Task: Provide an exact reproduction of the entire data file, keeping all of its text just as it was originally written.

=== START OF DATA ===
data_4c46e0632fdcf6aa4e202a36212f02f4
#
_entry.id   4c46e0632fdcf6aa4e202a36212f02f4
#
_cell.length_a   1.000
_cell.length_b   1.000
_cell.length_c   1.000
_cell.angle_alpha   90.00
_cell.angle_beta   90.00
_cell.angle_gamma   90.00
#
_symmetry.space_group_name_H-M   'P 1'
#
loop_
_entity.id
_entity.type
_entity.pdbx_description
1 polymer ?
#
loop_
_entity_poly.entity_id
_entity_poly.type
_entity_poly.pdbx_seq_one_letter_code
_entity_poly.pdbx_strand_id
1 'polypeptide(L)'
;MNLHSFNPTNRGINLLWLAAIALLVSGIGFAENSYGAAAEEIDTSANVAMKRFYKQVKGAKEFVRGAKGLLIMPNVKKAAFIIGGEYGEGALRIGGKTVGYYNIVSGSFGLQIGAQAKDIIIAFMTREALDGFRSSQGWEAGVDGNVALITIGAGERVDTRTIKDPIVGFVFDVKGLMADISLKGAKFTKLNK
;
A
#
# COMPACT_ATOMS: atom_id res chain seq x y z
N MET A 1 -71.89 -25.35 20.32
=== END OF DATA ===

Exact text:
data_4c46e0632fdcf6aa4e202a36212f02f4
#
_entry.id   4c46e0632fdcf6aa4e202a36212f02f4
#
_cell.length_a   1.000
_cell.length_b   1.000
_cell.length_c   1.000
_cell.angle_alpha   90.00
_cell.angle_beta   90.00
_cell.angle_gamma   90.00
#
_symmetry.space_group_name_H-M   'P 1'
#
loop_
_entity.id
_entity.type
_entity.pdbx_description
1 polymer ?
#
loop_
_entity_poly.entity_id
_entity_poly.type
_entity_poly.pdbx_seq_one_letter_code
_entity_poly.pdbx_strand_id
1 'polypeptide(L)'
;MNLHSFNPTNRGINLLWLAAIALLVSGIGFAENSYGAAAEEIDTSANVAMKRFYKQVKGAKEFVRGAKGLLIMPNVKKAAFIIGGEYGEGALRIGGKTVGYYNIVSGSFGLQIGAQAKDIIIAFMTREALDGFRSSQGWEAGVDGNVALITIGAGERVDTRTIKDPIVGFVFDVKGLMADISLKGAKFTKLNK
;
A
#
# COMPACT_ATOMS: atom_id res chain seq x y z
N MET A 1 -71.89 -25.35 20.32